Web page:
The high cost of the ‘R’ word

As he has several times weekly since the onset of the financial crisis, President Bush appeared on the South Lawn of the White House to give a brief statement on the economy, taking no questions.

As per usually, he reiterated the steps his administration is taking to pump up the financial and housing markets and he did again but this time with a difference: A year after the downturn was officially deemed to have started, the president admitted the country was in a recession.

It was a day of grim economic news, including the monthly unemployment report. "Today’s job data reflects the fact that our economy is in recession." The job data he referred to showed that the economy shed 533,000 jobs in November, far worse than anticipated and the biggest one-month loss of jobs in 36 years. That brings the total number of jobs lost in the year to date to 1.7 million.

The unemployment rate rose from 6.5 percent to 6.7 percent and is forecast to get as high as 8.5 percent next year.

Bush called on Congress to redirect $24 billion in previously approved money to Big Three automakers and to do so next week. At times Bush has seemed curiously detached from the financial crisis — perhaps because in barely six weeks it will be someone else’s problem and showed that by adding, "And it’s important to make sure that taxpayers’ money be paid back if any is given to the companies." If there was any guarantee the money could be paid back, the automakers wouldn’t need a bailout from Uncle Sam.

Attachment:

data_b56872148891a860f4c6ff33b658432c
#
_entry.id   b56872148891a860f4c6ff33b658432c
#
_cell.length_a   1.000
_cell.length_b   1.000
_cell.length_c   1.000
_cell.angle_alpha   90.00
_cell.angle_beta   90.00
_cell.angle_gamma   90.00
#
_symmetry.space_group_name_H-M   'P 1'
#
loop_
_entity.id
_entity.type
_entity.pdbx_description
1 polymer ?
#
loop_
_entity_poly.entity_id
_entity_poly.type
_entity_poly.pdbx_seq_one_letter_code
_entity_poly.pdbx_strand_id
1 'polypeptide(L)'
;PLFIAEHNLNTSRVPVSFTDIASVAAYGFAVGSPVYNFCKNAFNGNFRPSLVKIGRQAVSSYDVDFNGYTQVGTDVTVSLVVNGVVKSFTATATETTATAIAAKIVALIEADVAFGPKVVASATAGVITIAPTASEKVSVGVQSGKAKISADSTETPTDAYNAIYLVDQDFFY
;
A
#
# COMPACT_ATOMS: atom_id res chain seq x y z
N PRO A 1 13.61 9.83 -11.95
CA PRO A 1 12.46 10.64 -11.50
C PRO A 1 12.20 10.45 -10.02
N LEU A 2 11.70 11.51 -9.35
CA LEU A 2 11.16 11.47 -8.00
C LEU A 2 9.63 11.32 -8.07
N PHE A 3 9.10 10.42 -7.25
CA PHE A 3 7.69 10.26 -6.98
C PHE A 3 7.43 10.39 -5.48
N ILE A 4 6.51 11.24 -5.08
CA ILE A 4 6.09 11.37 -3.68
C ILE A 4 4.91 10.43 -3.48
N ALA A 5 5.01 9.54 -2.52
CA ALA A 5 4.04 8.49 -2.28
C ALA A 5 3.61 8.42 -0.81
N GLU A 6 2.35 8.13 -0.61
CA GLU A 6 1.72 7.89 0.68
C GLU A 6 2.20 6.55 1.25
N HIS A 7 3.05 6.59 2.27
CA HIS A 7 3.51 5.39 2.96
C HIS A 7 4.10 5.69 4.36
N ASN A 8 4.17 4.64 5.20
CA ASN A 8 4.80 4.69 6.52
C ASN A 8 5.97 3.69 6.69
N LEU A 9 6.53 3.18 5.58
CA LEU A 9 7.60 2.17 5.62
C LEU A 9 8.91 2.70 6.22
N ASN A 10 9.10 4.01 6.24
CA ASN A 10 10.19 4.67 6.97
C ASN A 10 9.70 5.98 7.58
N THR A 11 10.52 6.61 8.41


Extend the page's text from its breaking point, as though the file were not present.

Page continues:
Uncle Sam is having problems of its own with bailout investments in supposed blue chip financial institutions. The Associated Press reports that the $27 billion in stock intended to eventually earn taxpayers a profit as part of the Bush administration’s massive bank bailout has lost a third of its value — about $9 billion — in barely one month.

The Treasury’s explanation is that it is not day trading but in for the long term.

It could be a very long term. The Congressional Budget Office said the government ran $408 billion deficit in just the first two months of the current fiscal year. The government ran a deficit of $455 billion for all of last year and that was a record. Between the bailouts and slumping revenues, the government is currently on course to run deficit of over $1 trillion.

However long this recession lasts — and the two longest postwar recessions both lasted 16 months — we’re going to be forever paying for it.


  1. storky

    Its the “D” word.

    Depression. It took the National Bureau for Economic Research a year to declare a recession that started last December. We are in a Depression and that probably won’t be officially acknowledged for another year.

  2. spartacus

    Just this month, they FINALLY acknowledged we have been in a recession for a year, since last December. That wasn’t news to anyone (except for maybe George Bush, George Will – who still doesn’t want to admit it – and a few other deniers), but it was going on long before that. The conditions under which it was acknowledged found: rising foreclosures; failing banks; closing factories all over the country affecting all kinds of industry; rising unemployment; the stock market falling wildly; lifetime savings disappearing overnight; what was rising inflation, now turning to deflation; in short, all the ingredients of the Great Depression are alive and well here and now, although they are very quick to point out that unemployment is not at 25% yet. However, one must remember that unemployment figures don’t accurately reflect what’s going on, given that many people out of work drop off the unemployment roles once they stop receiving benefits, so there’s no way to count them (therefore, the figure is bound to be higher than the official tally).

    In other words, the appropriate word is DEPRESSION, because we’ve passed the point of recession.